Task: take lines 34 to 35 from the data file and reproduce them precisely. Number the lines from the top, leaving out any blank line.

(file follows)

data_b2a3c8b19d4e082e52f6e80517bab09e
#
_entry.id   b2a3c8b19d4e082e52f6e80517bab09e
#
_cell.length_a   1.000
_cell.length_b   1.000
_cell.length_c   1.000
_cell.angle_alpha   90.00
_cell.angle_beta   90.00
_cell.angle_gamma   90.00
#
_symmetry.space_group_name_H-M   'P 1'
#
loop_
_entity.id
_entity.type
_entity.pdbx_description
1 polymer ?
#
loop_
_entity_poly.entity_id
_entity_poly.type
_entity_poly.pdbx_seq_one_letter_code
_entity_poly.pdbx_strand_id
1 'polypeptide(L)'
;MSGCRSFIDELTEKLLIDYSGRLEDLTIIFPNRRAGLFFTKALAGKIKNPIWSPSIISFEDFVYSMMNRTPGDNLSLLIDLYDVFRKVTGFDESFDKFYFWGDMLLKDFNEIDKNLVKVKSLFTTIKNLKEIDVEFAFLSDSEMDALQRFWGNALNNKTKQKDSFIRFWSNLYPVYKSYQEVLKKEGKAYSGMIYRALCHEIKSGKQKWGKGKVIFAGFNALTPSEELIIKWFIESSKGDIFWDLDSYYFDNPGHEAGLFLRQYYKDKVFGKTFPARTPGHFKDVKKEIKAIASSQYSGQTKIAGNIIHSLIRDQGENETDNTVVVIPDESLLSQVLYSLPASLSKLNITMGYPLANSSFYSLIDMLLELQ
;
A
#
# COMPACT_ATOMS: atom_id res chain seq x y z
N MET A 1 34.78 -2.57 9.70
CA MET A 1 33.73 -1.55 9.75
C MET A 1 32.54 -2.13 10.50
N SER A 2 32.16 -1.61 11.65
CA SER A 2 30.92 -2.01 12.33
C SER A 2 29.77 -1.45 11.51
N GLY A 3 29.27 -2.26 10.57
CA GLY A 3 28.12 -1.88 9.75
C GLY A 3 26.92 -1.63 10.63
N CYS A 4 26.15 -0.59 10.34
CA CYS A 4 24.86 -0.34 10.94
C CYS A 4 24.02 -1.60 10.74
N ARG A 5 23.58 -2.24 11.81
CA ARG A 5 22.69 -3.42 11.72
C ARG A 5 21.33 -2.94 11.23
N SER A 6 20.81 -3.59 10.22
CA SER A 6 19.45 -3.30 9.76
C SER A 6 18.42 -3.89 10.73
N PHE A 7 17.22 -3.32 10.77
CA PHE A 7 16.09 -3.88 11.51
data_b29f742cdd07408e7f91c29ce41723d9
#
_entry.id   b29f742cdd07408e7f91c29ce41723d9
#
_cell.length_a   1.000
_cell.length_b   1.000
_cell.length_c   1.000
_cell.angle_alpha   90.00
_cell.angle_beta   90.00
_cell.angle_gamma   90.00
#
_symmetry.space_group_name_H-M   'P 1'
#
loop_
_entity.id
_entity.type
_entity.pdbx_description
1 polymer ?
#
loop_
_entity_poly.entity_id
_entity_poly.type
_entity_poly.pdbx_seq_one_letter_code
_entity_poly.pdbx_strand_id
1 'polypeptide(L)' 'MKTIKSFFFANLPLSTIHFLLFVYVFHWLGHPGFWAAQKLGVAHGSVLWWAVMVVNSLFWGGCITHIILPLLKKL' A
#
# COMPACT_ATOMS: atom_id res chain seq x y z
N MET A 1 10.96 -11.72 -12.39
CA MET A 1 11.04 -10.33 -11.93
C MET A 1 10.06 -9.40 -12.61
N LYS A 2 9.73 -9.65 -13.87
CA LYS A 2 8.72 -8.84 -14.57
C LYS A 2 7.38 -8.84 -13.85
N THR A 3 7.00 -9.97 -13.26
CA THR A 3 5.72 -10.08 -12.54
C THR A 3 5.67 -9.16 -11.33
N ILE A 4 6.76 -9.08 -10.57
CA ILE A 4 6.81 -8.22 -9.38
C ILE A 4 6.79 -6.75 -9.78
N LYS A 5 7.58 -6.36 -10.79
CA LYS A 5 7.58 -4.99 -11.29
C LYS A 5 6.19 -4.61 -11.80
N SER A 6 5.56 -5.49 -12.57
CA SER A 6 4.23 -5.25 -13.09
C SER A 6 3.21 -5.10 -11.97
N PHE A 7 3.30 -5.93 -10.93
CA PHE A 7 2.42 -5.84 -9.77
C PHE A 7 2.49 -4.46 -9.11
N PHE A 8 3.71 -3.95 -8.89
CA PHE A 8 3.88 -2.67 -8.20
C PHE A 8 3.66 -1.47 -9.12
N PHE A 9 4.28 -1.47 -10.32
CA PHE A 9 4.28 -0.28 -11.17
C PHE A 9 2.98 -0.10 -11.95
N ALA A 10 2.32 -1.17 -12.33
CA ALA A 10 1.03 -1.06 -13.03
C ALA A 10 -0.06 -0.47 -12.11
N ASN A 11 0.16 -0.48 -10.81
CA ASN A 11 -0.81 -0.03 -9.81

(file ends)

N SER A 2 32.16 -1.61 11.65
CA SER A 2 30.92 -2.01 12.33